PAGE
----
Some Republicans, Including Romney, Crafting Alternate Infrastructure Plan

Sen. Mitt Romney (R-UT) questions Xavier Becerra, nominee for Secretary of Health and Human Services (HHS), at his confirmation hearing before the Senate Health, Education, Labor and Pensions Committee on February 23, 2021 in Washington, DC. Becerra was previously the Attorney General of California. (Photo by Leigh Vogel-Pool/Getty Images)
Leigh Vogel-Pool/Getty Images

Some Republicans, including Sen. Mitt Romney (UT), are working on their own alternative to President Biden’s $2 trillion American Jobs Plan, which will be less than half of the size and reportedly focus primarily on infrastructure, unlike the president’s proposal, which includes a slew of left-wing initiatives unrelated to traditional infrastructure projects.

The group includes ten Republicans, including Sens. Romney, Bill Cassidy (LA), and Shelley Moore Capito (WV). While Romney said they are currently in the “early stages,” they hope to create a bridge with moderate Democrats in the proposal which is expected to range between $600 to $800 billion, although the Utah senator said $800 billion tends to be on the high side of the forthcoming Republican proposal:

As the Washington Post reported:

Capito explained that most of the money would go towards roads and bridges and not items many Republicans allege are unrelated to infrastructure. And she joined Republicans in blasting Biden’s proposed tax increases as a nonstarter for the GOP, echoing the staunch opposition earlier this week from Senate Minority Leader Mitch McConnell (R-Ky.).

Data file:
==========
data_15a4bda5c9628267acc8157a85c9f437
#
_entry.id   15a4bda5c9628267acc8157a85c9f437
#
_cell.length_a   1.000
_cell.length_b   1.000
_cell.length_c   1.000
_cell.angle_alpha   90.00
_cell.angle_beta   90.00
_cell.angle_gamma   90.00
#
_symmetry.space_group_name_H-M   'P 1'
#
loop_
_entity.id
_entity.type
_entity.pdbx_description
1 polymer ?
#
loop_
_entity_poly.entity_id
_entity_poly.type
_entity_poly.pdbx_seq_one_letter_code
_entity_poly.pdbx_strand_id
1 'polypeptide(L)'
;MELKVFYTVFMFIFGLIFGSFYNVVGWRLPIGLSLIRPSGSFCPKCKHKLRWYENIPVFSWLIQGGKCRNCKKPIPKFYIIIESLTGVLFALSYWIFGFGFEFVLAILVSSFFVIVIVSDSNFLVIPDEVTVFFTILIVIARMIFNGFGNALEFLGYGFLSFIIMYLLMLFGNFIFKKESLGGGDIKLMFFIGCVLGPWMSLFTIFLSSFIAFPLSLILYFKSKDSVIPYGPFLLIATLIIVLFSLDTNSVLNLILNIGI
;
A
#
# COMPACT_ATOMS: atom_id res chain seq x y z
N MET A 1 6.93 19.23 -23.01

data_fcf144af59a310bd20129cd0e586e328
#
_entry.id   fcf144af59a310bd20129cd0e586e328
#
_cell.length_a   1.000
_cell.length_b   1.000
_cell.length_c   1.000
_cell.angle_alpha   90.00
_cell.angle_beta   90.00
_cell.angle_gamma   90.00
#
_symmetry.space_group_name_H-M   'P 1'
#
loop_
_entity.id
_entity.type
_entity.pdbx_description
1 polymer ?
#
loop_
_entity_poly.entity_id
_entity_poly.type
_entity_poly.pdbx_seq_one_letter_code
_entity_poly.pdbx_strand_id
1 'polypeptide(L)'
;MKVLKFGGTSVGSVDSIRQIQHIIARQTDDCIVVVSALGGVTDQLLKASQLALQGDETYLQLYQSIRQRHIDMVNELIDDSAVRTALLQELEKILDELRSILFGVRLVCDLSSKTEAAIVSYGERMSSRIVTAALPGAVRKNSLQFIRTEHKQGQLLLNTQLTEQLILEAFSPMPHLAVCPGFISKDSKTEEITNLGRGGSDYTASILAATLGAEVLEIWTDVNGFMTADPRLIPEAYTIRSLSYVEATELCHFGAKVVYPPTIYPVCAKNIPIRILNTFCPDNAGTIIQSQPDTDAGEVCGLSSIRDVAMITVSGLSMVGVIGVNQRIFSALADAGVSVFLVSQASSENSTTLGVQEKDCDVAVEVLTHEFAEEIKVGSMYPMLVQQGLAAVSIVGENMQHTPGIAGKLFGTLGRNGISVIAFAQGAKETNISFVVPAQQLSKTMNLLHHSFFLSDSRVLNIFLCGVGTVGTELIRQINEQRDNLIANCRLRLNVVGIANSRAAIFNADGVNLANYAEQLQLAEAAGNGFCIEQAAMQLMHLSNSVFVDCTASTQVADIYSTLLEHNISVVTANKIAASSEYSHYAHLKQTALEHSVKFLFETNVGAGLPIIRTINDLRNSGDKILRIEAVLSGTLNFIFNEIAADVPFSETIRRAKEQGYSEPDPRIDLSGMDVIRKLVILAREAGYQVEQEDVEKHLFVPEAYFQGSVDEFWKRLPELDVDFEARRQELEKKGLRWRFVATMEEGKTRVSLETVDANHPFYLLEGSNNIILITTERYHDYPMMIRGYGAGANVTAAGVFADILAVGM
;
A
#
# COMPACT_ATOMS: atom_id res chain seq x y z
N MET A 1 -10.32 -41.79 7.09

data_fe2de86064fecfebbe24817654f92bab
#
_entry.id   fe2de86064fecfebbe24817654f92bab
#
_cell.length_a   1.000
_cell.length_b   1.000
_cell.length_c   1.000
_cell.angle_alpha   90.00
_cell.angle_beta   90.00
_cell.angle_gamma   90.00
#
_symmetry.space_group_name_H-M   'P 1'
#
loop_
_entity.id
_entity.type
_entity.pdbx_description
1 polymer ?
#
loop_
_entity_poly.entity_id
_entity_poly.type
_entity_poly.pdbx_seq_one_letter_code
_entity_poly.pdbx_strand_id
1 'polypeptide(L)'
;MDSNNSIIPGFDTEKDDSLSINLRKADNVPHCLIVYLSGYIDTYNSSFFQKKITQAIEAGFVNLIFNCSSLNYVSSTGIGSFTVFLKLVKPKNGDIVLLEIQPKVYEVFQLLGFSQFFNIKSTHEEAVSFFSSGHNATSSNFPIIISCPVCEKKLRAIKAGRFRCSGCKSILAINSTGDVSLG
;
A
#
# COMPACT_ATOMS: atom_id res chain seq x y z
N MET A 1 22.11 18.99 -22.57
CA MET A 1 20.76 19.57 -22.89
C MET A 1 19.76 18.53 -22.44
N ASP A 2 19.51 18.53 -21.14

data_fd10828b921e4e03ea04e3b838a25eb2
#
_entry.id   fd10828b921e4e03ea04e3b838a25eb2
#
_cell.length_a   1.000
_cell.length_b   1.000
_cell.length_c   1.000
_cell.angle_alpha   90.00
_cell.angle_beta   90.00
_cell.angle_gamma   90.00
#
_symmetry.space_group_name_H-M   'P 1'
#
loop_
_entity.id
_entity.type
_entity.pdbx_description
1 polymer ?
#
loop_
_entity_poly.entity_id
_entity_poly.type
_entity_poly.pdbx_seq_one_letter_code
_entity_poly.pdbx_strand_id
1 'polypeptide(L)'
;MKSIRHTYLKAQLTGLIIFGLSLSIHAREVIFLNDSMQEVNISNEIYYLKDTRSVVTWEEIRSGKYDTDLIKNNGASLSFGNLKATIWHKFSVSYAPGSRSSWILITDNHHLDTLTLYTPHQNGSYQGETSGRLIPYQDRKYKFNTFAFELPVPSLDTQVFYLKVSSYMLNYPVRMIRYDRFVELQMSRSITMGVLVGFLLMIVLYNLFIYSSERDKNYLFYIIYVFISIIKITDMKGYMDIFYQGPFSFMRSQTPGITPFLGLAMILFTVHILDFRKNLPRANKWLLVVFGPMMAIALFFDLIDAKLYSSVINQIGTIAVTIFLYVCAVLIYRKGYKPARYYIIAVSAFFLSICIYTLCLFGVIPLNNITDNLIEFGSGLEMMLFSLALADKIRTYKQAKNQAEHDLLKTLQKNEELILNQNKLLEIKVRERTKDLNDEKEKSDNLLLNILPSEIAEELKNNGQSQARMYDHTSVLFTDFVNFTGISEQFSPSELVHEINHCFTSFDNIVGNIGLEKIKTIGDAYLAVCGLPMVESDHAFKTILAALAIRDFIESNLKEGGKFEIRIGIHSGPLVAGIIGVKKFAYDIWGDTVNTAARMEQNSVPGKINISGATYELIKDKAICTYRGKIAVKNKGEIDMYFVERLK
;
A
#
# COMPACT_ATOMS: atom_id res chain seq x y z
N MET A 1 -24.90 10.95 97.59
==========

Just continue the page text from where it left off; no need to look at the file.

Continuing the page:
Romney later said the $800 billion price tag may be “a little high,” though he said the proposal is likely to include funding for highways, railways, airports, water and sewer systems and internet connectivity. The GOP lawmaker said he hopes to finance it through fees on the users of those services, a category of revenue-raisers that could include higher payments on drivers of gas-powered or electric vehicles. Democrats largely have resisted the idea, fearing it may encroach on Biden’s pledge not to raise taxes on Americans who make under $400,000 per year.
Preliminary reports estimated only $650 billion of Biden’s $2 trillion plan going toward traditional infrastructure projects, such as funding roads and bridges, as it focuses on other initiatives, such as changing zoning laws to diversify neighborhoods across the country.
The proposal comes as moderate Democrats like Joe Manchin (WV) indicated they would not support Biden’s proposal as it currently exists, as several Democrats do not support hiking the corporate tax rate to 28 percent.

Senate Minority Leader Mitch McConnell (R-KY), meanwhile, has referred to the proposal as a “Trojan horse.”

“It’s called infrastructure, but inside the Trojan horse, it’s going to be more borrowed money and massive tax increases on all the productive parts of our economy,” he warned.

The Congressional Progressive Caucus (CPC) has since put forward a wishlist of items they hope will be included in Biden’s proposal, including mass amnesty and climate change initiatives.

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